Editorial: Missouri might make out-of-state abortions illegal. That’s ridiculous

A masked woman holds a sign reading "Bans Off Our Bodies!"
A demonstrator protests the six-week Texas abortion ban at the Capitol in Austin last year.
(Associated Press )

The assault on women’s reproductive rights in state legislatures across the country has ramped up since the Supreme Court signaled in December that it might uphold a Mississippi ban on abortion at 15 weeks of gestation and dismantle the landmark ruling in Roe vs. Wade that protects a woman’s right to an abortion.

Last week the Florida Legislature passed a 15-week ban, which Gov. Ron DeSantis is expected to sign. After the court let stand a diabolical law that deputizes private citizens to sue anyone who helps a woman get an abortion in Texas starting at six weeks of pregnancy, more than 10 states introduced copycat laws. One of those states is Oklahoma, which has been a refuge for nearby Texas women seeking an abortion after six weeks — a limit that defies the standard set by Supreme Court rulings legalizing abortion up to the point of viability of the fetus outside the uterus.

But no legislation tests constitutional and legal limits like an amendment — stuck into a Missouri House of Representatives bill on prescription drug pricing — that would make it unlawful to help a Missouri woman get an abortion outside the state at any point in her pregnancy (unless her life is endangered by continuing the pregnancy.) Mimicking the Texas law, the measure would be enforced through lawsuits brought by private citizens, not state officials.


Abortion rights are under assault in the same court that once protected them.

Jan. 21, 2022

If the bill passes with this amendment, no one could perform an abortion on a woman from Missouri or help her get an abortion “regardless of where the abortion is or will be performed.” That would restrict health professionals from performing the abortion and people from providing information, transportation or funds to someone seeking an out-of-state abortion. Even “providing internet service that allows Missouri residents to access any website, that encourages or facilities efforts to obtain elective abortions” would be banned. Abortion is legal in Missouri up until 22 weeks, but since there is only one abortion clinic in the state and an array of time-consuming rules, many pregnant women wanting an abortion travel to Illinois or other nearby states that offer services.

Setting aside the bill’s impact on abortion access, giving private citizens the right to control — via lawsuits — the behavior of Missouri residents outside the state is absurd. As much as they might like to, state legislatures can’t pass laws that extend beyond their own jurisdiction, and they certainly don’t have a right to control what legal activities women undertake outside the boundaries of the state.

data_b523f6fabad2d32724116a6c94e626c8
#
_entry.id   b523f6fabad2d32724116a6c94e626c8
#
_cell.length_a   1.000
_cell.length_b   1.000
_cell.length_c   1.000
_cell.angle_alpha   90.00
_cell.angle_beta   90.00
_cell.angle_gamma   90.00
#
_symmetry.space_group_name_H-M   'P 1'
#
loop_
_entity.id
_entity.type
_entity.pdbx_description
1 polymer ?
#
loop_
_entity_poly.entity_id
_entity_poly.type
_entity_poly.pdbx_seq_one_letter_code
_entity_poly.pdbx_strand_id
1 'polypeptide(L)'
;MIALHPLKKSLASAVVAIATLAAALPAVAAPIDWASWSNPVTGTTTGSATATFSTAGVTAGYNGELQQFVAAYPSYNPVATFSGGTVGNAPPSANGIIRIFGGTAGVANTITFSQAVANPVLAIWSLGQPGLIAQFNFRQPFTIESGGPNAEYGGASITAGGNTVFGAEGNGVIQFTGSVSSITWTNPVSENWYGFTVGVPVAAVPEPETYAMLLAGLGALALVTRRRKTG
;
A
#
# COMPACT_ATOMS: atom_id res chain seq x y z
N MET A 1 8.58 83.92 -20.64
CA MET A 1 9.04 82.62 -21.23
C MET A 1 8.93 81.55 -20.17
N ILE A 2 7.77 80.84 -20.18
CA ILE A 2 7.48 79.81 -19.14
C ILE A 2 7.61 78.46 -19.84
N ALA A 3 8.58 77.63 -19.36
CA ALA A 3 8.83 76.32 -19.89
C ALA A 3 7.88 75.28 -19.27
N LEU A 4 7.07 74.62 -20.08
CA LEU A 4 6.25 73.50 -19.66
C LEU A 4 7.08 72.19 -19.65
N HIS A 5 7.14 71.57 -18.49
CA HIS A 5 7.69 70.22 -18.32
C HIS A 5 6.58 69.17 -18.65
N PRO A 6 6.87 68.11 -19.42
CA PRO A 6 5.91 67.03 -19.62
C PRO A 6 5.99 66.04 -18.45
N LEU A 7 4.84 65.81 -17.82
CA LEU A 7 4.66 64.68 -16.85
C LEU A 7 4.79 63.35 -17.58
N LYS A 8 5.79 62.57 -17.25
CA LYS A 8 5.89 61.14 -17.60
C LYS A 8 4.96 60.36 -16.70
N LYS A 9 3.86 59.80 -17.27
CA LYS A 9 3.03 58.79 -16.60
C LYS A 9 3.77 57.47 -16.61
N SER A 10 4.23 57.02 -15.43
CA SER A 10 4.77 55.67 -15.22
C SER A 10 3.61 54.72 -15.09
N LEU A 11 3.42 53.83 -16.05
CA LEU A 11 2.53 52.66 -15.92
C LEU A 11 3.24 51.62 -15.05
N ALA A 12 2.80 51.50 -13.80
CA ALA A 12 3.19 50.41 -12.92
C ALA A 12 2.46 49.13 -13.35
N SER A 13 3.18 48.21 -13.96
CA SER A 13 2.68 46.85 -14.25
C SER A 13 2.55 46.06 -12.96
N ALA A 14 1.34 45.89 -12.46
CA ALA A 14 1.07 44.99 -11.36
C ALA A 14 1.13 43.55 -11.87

“One state can’t reach into another state and tell that state what to do,” says Jessica Levinson, a professor at Loyola Law School. “We have this thing called state sovereignty. The federal government has to respect that, and the states have to respect their sister states.”

At least, that’s the way it should work. However, since we have a Texas abortion law that is clearly unconstitutional but has been been allowed to stand, lawmakers in Missouri may have reason to believe their outlandish law could be upheld by federal courts. “We truly are living in a moment where the rule of law is under threat,” says Elisabeth Smith, the director of state policy and advocacy for the Center for Reproductive Rights.

The Supreme Court is hearing a case asking it to overturn Roe vs. Wade, but it should reject it and continue to protect access to abortion.

Nov. 29, 2021

That’s the fault of the Supreme Court. The court has created an environment that has prompted a legal free-for-all when it comes to thwarting abortion access. That’s reprehensible and a dereliction of the court’s duty to protect the rights of all Americans.

The legislator behind this amendment is Missouri Republican and lawyer Mary Elizabeth Coleman, a mother of six who is sometimes compared to conservative Supreme Court Justice Amy Coney Barrett. Coleman has gained some notoriety for her antiabortion bills and her embrace of the twisted logic that abrogating a woman’s right to abortion actually empowers her. The bizarre theory claims that the right to abortion is now unnecessary because bearing children no longer prevents professional achievement for women — and that having children empowers women.


There is no instance when the loss of rights has empowered anyone. The right to abortion has always been about choice — something that Barrett, 50, and Coleman, 40, have enjoyed throughout their reproductive years.